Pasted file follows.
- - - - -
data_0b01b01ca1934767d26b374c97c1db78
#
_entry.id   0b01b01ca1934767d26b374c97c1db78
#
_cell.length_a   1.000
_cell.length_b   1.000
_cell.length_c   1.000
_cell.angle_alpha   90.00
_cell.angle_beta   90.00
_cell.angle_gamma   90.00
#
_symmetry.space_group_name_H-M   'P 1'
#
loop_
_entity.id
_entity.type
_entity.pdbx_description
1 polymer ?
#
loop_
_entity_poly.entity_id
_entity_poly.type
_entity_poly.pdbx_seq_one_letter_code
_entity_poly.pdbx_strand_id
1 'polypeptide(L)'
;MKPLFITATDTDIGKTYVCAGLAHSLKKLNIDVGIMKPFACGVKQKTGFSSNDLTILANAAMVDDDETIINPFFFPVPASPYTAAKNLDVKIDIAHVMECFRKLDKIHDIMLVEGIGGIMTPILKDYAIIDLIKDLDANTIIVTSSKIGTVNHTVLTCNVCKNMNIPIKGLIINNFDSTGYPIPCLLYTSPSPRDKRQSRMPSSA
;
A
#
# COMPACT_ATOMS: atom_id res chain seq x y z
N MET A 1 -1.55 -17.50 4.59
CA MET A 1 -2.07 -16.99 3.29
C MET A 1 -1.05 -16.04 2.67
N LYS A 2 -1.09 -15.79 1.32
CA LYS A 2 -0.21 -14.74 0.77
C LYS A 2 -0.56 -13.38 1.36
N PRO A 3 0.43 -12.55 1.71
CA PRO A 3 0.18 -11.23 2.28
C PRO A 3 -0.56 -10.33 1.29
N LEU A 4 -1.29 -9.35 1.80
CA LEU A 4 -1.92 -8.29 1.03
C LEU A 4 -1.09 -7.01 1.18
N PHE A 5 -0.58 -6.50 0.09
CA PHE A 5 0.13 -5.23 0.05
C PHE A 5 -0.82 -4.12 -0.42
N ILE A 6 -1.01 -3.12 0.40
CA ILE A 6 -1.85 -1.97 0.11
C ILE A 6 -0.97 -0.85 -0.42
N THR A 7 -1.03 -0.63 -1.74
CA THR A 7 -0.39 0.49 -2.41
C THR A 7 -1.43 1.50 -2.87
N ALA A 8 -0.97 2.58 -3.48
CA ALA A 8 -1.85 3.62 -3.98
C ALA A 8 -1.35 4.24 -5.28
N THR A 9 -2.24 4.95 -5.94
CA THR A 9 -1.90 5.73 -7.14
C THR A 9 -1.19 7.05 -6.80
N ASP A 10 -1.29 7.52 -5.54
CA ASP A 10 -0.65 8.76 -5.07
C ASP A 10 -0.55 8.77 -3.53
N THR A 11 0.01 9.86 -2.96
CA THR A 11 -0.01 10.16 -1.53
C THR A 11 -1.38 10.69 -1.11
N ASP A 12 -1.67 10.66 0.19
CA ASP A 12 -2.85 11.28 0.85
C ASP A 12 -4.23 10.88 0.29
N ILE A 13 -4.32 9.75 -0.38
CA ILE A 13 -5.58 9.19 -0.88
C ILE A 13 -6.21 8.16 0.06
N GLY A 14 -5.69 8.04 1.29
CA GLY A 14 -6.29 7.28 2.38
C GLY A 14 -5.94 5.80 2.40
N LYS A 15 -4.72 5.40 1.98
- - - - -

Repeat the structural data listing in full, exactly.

data_0b01b01ca1934767d26b374c97c1db78
#
_entry.id   0b01b01ca1934767d26b374c97c1db78
#
_cell.length_a   1.000
_cell.length_b   1.000
_cell.length_c   1.000
_cell.angle_alpha   90.00
_cell.angle_beta   90.00
_cell.angle_gamma   90.00
#
_symmetry.space_group_name_H-M   'P 1'
#
loop_
_entity.id
_entity.type
_entity.pdbx_description
1 polymer ?
#
loop_
_entity_poly.entity_id
_entity_poly.type
_entity_poly.pdbx_seq_one_letter_code
_entity_poly.pdbx_strand_id
1 'polypeptide(L)'
;MKPLFITATDTDIGKTYVCAGLAHSLKKLNIDVGIMKPFACGVKQKTGFSSNDLTILANAAMVDDDETIINPFFFPVPASPYTAAKNLDVKIDIAHVMECFRKLDKIHDIMLVEGIGGIMTPILKDYAIIDLIKDLDANTIIVTSSKIGTVNHTVLTCNVCKNMNIPIKGLIINNFDSTGYPIPCLLYTSPSPRDKRQSRMPSSA
;
A
#
# COMPACT_ATOMS: atom_id res chain seq x y z
N MET A 1 -1.55 -17.50 4.59
CA MET A 1 -2.07 -16.99 3.29
C MET A 1 -1.05 -16.04 2.67
N LYS A 2 -1.09 -15.79 1.32
CA LYS A 2 -0.21 -14.74 0.77
C LYS A 2 -0.56 -13.38 1.36
N PRO A 3 0.43 -12.55 1.71
CA PRO A 3 0.18 -11.23 2.28
C PRO A 3 -0.56 -10.33 1.29
N LEU A 4 -1.29 -9.35 1.80
CA LEU A 4 -1.92 -8.29 1.03
C LEU A 4 -1.09 -7.01 1.18
N PHE A 5 -0.58 -6.50 0.09
CA PHE A 5 0.13 -5.23 0.05
C PHE A 5 -0.82 -4.12 -0.42
N ILE A 6 -1.01 -3.12 0.40
CA ILE A 6 -1.85 -1.97 0.11
C ILE A 6 -0.97 -0.85 -0.42
N THR A 7 -1.03 -0.63 -1.74
CA THR A 7 -0.39 0.49 -2.41
C THR A 7 -1.43 1.50 -2.87
N ALA A 8 -0.97 2.58 -3.48
CA ALA A 8 -1.85 3.62 -3.98
C ALA A 8 -1.35 4.24 -5.28
N THR A 9 -2.24 4.95 -5.94
CA THR A 9 -1.90 5.73 -7.14
C THR A 9 -1.19 7.05 -6.80
N ASP A 10 -1.29 7.52 -5.54
CA ASP A 10 -0.65 8.76 -5.07
C ASP A 10 -0.55 8.77 -3.53
N THR A 11 0.01 9.86 -2.96
CA THR A 11 -0.01 10.16 -1.53
C THR A 11 -1.38 10.69 -1.11
N ASP A 12 -1.67 10.66 0.19
CA ASP A 12 -2.85 11.28 0.85
C ASP A 12 -4.23 10.88 0.29
N ILE A 13 -4.32 9.75 -0.38
CA ILE A 13 -5.58 9.19 -0.88
C ILE A 13 -6.21 8.16 0.06
N GLY A 14 -5.69 8.04 1.29
CA GLY A 14 -6.29 7.28 2.38
C GLY A 14 -5.94 5.80 2.40
N LYS A 15 -4.72 5.40 1.98